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I hadn’t seen this mentioned anywhere else, but maybe I missed it. Just picked up the Headband of Intellect. It now changes the wearers Intelligence to 17 instead of 18. That is a good change in my opinion. It’s great for Lae’zel to use as an Eldritch Knight, but would be too weak for a Wizard to use. More appropriate.

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Originally Posted by smberg
I hadn’t seen this mentioned anywhere else, but maybe I missed it. Just picked up the Headband of Intellect. It now changes the wearers Intelligence to 17 instead of 18. That is a good change in my opinion. It’s great for Lae’zel to use as an Eldritch Knight, but would be too weak for a Wizard to use. More appropriate.

It is supposed to be 19... like other stat altering magic items. The idea being that it isn't 20, which is what you would really want it to be as a primary attribute for a class, like wizard in this case.

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Setting Int to 17 is much more reasonable for a level 1-5 magic item. I also approve of this change.

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I think the game's explanation as to why it only sets to 17 instead of the 19 is the fact it's been damaged - i.e. "Warped Headband of Intellect".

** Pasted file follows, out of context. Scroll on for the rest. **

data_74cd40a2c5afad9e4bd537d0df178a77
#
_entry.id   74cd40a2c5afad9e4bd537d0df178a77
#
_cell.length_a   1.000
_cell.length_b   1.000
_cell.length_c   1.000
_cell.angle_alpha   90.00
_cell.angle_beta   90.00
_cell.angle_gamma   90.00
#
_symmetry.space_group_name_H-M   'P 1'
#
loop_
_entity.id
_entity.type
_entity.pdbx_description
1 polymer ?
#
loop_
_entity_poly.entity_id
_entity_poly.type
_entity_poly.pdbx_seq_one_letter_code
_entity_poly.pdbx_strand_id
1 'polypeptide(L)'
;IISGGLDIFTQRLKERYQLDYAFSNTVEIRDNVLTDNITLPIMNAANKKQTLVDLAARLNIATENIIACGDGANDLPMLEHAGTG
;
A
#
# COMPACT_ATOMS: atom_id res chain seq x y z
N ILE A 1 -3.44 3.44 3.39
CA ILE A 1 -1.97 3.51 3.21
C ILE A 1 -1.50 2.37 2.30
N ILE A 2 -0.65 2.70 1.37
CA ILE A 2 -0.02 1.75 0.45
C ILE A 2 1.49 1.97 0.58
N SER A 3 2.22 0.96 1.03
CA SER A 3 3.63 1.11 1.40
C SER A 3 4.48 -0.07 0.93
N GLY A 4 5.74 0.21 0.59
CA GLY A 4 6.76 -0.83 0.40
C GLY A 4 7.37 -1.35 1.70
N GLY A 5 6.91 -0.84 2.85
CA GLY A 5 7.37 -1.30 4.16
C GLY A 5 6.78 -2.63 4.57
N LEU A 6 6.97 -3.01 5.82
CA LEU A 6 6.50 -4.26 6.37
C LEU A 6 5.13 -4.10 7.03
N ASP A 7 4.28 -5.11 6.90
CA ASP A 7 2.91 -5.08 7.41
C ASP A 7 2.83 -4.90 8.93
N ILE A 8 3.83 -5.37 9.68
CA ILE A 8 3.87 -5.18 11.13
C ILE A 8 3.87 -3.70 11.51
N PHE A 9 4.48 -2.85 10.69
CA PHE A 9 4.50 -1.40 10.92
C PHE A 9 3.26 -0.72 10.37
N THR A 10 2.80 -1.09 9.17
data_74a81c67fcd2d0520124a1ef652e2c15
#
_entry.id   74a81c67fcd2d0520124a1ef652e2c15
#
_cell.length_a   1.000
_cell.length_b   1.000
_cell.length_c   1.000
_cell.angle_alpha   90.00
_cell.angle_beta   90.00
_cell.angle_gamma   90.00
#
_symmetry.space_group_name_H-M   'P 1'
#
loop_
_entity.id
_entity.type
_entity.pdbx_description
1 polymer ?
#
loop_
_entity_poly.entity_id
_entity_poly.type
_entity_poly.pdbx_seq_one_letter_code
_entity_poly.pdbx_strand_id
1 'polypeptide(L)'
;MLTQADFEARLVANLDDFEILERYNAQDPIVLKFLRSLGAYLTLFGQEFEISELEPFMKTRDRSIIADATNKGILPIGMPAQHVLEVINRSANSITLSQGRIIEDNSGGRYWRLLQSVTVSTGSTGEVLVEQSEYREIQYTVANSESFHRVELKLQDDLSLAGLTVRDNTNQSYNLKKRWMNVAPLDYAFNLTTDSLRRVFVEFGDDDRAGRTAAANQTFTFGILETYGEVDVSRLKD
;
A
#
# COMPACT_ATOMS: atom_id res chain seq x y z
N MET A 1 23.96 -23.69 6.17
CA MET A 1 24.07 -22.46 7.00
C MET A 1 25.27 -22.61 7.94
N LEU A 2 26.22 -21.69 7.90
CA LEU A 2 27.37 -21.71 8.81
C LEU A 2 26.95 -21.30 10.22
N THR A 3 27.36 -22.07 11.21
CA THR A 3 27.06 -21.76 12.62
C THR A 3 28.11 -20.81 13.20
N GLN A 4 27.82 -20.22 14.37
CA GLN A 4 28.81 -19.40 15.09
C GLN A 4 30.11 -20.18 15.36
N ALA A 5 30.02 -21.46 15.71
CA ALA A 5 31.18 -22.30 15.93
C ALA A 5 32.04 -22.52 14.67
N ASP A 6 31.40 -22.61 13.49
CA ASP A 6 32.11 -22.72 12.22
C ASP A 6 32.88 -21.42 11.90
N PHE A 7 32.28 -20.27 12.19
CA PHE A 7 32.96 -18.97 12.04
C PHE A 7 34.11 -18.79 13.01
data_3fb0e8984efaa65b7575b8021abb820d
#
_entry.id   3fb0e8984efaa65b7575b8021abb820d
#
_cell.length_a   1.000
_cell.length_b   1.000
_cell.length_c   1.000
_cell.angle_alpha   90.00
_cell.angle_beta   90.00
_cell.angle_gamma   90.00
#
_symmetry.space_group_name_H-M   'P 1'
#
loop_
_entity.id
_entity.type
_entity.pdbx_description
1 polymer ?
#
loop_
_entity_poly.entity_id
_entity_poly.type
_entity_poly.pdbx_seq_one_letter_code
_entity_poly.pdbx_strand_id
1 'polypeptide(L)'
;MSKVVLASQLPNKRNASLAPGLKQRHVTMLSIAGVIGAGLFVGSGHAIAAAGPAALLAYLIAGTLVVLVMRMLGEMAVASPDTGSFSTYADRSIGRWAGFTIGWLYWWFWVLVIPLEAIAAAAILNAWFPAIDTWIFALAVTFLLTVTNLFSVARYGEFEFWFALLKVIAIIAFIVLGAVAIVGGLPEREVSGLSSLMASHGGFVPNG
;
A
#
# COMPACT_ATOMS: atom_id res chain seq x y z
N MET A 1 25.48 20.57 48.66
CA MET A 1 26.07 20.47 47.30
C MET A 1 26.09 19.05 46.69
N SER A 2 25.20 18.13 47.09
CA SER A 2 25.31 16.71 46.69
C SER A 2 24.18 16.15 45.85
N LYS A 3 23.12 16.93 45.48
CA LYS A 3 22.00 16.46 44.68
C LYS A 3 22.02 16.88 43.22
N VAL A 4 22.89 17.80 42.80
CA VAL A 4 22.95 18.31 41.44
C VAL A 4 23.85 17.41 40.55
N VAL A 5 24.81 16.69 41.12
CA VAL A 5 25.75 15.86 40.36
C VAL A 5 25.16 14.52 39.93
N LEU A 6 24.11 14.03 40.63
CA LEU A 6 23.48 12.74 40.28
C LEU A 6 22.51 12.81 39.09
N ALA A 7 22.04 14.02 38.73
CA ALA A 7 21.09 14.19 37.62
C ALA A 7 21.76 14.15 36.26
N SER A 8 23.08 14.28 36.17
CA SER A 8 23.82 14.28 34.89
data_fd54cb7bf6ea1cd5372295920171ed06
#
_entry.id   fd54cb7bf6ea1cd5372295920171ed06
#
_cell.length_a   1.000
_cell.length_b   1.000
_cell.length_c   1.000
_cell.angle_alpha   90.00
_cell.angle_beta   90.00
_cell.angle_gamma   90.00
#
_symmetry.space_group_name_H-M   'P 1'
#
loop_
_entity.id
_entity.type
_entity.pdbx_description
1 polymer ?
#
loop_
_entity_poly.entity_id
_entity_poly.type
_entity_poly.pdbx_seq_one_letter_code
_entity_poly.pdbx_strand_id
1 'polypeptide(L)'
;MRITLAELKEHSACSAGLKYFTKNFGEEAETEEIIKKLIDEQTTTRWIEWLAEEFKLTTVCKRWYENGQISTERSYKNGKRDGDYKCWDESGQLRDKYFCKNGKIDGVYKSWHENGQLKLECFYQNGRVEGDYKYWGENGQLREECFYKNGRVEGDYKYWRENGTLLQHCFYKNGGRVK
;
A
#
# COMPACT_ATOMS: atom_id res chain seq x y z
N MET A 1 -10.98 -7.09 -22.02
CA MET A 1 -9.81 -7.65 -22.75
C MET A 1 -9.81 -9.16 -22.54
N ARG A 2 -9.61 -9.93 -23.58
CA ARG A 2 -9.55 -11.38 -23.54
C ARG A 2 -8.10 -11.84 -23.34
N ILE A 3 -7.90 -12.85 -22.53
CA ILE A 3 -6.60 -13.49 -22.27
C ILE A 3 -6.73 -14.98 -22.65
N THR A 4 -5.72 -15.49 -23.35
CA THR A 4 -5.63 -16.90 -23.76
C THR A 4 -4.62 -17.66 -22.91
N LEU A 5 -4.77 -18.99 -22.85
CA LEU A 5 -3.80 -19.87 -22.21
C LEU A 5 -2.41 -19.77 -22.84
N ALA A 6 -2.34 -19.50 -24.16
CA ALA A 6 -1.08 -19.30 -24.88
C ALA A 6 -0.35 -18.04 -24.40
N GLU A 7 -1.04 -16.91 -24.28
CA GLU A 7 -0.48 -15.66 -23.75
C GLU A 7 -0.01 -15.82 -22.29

Kinda how they justified removing damage reduction from Imps in the tutorial by calling them "lesser imps".

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Originally Posted by mrfuji3
Setting Int to 17 is much more reasonable for a level 1-5 magic item. I also approve of this change.

While they are certainly more than welcome to make lesser versions of magic items if they so desire, the Headband of Intellect and similar magic items are, RAW, uncommon magic items which actually makes them suited for Tier 1 characters (level 1-4) as printed.

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Yes, I noticed this change when I made an Eldritch knight run a fee months ago. A good change!